Our proposed schema comprises a set of mutually exclusive states designed to fully capture all HIV-infected persons in a population at any given time, as well as an explicit description of transitions across states. The states can be aggregated in unambiguous ways to describe population-level engagement with diagnosis, care, and treatment at a given point in time in a format that is similar to the traditional cascade. The transitions explicitly allow “backward” and “cyclical” movement in describing the processes that affect the numbers in each specific state. By providing details about the processes lying behind the cascade, these transitions represent the main conceptual distinction between the states and transitions framework and the conventional cascade that it is intended to complement. Disentanglement of states from transitions allows explicit recognition that these aspects are distinct characteristics of the HIV-related healthcare system, both of which need to be understood for monitoring the system and planning interventions. Both states and transitions can be studied using clinical records, surveillance system data, and population surveys. These activities can provide information about numbers in each state and the rates of transitions across states, allowing mathematical modeling efforts built on this type of framework to identify optimal intervention points and predict intervention impact.

We chose the five broad states included here because each forward transition represents a “step-change” in terms of beneficial contact with the healthcare system and/or transmission rates. However, our main intent was not to identify the optimal set of states to include, but rather to put forth a more general proposal: that we re-conceptualize the HIV cascade as a complex system of states and transitions. We chose what we believe to be the minimal set of states to sufficiently describe the system in a reasonable way, but certain inherent simplifying assumptions warrant mention. For example, the specific framework illustrated here does not include “not in care, but on ART” or “not on ART, but virally suppressed” states; instead, everyone who is not in care is assumed not to be on ART, and everyone who is not on ART is assumed not to be virally suppressed. The numbers of people who are “on ART but not in care” or “virally suppressed but not on ART” (i.e., elite controllers) are likely to be small, but the actual sizes of these subgroups will depend on the precise dichotomous definitions for being “in care,” “on ART,” and “virally suppressed.” For example, a strict definition of “in care” that requires very frequent visits may result in a relatively greater number of people who are “on ART but not in care” (i.e., not captured in this framework) than will a less stringent definition. Thus, definitions need to be chosen with care, and modifications that alter the set of specific included states may be useful in some applications.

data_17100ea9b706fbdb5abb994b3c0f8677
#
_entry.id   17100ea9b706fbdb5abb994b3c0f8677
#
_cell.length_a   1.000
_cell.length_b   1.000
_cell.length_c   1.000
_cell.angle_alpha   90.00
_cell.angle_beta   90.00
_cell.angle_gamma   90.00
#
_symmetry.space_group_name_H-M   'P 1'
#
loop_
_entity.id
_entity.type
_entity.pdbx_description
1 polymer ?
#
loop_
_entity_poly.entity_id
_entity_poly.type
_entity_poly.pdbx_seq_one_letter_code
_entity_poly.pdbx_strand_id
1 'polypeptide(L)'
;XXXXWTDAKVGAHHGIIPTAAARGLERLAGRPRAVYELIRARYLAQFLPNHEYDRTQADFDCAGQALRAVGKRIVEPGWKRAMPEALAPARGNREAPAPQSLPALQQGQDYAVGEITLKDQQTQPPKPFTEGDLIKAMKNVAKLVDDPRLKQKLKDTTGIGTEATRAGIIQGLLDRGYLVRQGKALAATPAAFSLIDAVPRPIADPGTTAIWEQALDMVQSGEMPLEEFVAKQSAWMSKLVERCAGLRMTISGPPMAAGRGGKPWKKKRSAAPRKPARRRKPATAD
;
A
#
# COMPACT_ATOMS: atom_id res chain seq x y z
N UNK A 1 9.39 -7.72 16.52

The currently proposed states may be stratified further to allow more detailed characterization of the system if needed. For example, the initial “in care” compartment (green box in first row of Figure 2) could be stratified into those who link “quickly” after diagnosis (e.g., within 3 months) and those who do not, with two different transition rates to accompany them. Inclusion of such stratifications at each step could allow for “fast track” and “slow track” pathways throughout the system. Further disaggregation of the specific states into the number of times that a person has previously been in a given state (2nd treatment drop-out vs. first, etc.) may also be useful for some applications. However, current understanding of patient “phenotypes” and trajectories is limited, and detailed pattern analyses are likely needed to delineate a finite set of pathways and speeds that adequately describe movement through the system.